Mistaking Negativity for Expertise

April 15, 2018

"There is a sophism built into our culture that the negative opinion is the more informed opinion."

 

These are wise words from my friend and colleague, Dr. Tim Sassen, who coordinates leadership seminars and research initiatives for the nationwide Jesuit Schools Network. 

 

I think he's right. I see it in professional settings: class discussions with students, conferences, seminars, and staff meetings. But it's true in life outside of work, too. Dinner conversations. Happy hour. Standing in line at the DMV.

 

In every crowd, there is at least one person who seems to thrive on being negative--and in the process, being perceived as more knowledgeable. If he or she can be the lone voice of dissent, cynicism, or skepticism, even better. The contrarian stance seems all the more expert. There's more punch to the potential "told ya so." To be fair, I have to admit I've occasionally realized that I'm being that guy, and I've been grateful to the people who aren't afraid to tell me, in a loving but direct way, to shut up.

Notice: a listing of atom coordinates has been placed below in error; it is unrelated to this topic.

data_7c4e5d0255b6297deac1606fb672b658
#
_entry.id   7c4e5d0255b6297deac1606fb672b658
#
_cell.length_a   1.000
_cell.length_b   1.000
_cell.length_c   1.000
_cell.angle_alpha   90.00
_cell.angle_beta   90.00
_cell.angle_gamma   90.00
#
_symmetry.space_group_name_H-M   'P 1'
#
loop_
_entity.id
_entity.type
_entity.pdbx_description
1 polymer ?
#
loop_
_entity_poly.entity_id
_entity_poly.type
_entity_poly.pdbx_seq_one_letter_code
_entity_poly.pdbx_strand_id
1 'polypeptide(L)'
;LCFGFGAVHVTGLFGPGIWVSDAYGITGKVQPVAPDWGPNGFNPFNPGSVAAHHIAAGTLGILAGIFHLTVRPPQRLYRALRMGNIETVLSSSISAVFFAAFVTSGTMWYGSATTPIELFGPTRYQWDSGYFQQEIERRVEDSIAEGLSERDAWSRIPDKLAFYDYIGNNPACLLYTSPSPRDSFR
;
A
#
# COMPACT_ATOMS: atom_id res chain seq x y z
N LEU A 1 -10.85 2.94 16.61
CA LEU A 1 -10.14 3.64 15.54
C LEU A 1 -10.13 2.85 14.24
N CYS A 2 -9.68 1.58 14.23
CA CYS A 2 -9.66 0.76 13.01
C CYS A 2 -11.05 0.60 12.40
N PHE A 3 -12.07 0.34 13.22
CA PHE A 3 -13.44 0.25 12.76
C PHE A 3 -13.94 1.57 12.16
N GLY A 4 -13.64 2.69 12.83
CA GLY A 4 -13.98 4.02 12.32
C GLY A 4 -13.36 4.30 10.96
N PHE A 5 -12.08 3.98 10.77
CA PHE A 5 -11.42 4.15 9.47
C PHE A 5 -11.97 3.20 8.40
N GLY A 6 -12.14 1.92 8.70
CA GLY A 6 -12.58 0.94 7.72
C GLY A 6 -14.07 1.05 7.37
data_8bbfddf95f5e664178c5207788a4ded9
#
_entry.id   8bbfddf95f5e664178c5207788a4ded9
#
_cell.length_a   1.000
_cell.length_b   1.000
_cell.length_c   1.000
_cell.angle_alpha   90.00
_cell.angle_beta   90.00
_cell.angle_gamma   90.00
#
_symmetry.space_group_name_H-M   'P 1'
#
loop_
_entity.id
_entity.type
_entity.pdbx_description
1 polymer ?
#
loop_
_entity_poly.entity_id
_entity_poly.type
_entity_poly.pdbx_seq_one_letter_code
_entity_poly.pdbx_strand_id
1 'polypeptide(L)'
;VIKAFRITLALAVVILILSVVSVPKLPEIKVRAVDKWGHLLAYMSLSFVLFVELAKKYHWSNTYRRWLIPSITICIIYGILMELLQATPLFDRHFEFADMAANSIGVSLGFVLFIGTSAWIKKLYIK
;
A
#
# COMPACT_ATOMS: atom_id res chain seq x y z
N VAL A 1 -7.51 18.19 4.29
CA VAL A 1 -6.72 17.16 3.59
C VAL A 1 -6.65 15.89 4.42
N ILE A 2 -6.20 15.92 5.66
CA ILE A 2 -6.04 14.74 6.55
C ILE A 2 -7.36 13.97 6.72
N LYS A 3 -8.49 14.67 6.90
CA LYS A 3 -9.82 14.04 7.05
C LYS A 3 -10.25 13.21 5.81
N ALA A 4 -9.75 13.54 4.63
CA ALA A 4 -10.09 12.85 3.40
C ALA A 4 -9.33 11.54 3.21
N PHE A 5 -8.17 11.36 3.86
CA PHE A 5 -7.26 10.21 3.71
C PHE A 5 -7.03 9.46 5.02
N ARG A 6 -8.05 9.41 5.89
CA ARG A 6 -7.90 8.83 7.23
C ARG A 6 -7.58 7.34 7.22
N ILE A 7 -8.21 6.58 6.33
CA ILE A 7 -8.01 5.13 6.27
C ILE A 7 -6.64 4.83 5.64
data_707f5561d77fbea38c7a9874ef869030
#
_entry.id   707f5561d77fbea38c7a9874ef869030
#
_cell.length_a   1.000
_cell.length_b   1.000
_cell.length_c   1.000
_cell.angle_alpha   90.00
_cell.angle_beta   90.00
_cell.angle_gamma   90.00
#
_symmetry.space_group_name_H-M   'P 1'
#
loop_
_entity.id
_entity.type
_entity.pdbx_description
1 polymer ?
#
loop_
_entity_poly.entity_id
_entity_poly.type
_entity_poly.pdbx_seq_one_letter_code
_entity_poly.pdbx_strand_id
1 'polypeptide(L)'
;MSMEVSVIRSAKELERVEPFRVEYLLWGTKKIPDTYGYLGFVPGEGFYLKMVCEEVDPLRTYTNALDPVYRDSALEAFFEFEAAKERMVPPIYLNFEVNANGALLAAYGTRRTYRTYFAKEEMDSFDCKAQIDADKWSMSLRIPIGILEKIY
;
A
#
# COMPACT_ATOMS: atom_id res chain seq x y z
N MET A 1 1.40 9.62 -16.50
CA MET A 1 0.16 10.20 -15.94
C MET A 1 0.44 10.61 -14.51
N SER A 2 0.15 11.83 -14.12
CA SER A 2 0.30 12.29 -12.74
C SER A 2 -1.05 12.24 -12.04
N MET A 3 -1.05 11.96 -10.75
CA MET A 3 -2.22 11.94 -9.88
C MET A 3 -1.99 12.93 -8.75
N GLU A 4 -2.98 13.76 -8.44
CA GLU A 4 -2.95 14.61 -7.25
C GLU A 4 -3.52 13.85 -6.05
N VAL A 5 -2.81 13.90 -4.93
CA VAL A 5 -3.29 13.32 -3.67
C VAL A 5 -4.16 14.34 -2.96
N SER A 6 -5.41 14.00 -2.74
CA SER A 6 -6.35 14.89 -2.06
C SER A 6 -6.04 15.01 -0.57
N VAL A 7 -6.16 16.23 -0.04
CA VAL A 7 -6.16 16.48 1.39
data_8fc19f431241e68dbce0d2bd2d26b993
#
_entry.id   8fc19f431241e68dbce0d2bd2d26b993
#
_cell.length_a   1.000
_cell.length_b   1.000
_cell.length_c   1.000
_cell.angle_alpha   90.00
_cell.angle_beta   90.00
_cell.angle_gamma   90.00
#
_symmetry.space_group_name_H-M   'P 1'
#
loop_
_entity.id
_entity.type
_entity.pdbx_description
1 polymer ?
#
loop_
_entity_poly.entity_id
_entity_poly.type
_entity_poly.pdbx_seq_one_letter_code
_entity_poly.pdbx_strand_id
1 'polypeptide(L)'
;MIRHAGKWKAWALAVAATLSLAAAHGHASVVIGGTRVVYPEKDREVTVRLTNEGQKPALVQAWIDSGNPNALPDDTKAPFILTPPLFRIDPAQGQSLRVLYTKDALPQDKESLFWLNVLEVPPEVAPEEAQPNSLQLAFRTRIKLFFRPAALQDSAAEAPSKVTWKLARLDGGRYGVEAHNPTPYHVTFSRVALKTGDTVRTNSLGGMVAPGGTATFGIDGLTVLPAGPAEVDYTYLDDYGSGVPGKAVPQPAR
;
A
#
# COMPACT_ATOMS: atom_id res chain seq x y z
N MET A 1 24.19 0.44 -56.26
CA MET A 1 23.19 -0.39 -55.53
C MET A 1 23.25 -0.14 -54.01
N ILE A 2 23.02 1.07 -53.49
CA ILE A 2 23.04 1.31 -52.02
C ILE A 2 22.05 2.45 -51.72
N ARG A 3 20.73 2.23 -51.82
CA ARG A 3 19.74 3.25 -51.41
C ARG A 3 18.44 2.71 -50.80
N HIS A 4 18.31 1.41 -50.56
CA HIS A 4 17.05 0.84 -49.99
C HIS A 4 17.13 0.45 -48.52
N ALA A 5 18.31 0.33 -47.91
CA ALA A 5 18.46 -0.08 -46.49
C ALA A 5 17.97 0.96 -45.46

Of course, obviously, sometimes a contrarian is correct. Maybe he or she is more appropriately cautious. More informed. More experienced, qualified, and credentialed. Certainly, critical thinking is a valuable skill, and a willingness to question assumptions or predominant opinions is a vital leadership quality. 

 

But just as often, this isn't the case at all. Rather, this negative person only seems to have the real story, or seems to be an expert. Because we often default to the assumption that the negative or contrary opinion must be more informed. It's important to remember that this isn't always--or even usually--the case. 

 

In the worst cases, this behavior has little to do with substance and far more to do with bolstering a fragile ego. It's the manifestation of one's need to be the smartest person in the room, and to ensure that everyone else not only knows it, but also acknowledges it. 

 

The good news is, it becomes apparent quickly as a pattern, which makes it easy to predict. That makes it manageable, or at least tolerable, with the right degree of patience among people of good will.

 

The real trouble starts when the professional contrarian achieves a post of power, whether formal or informal, and combines actual expertise with pathological negativity. Then, the impact on any type of community can be truly insidious. 

 

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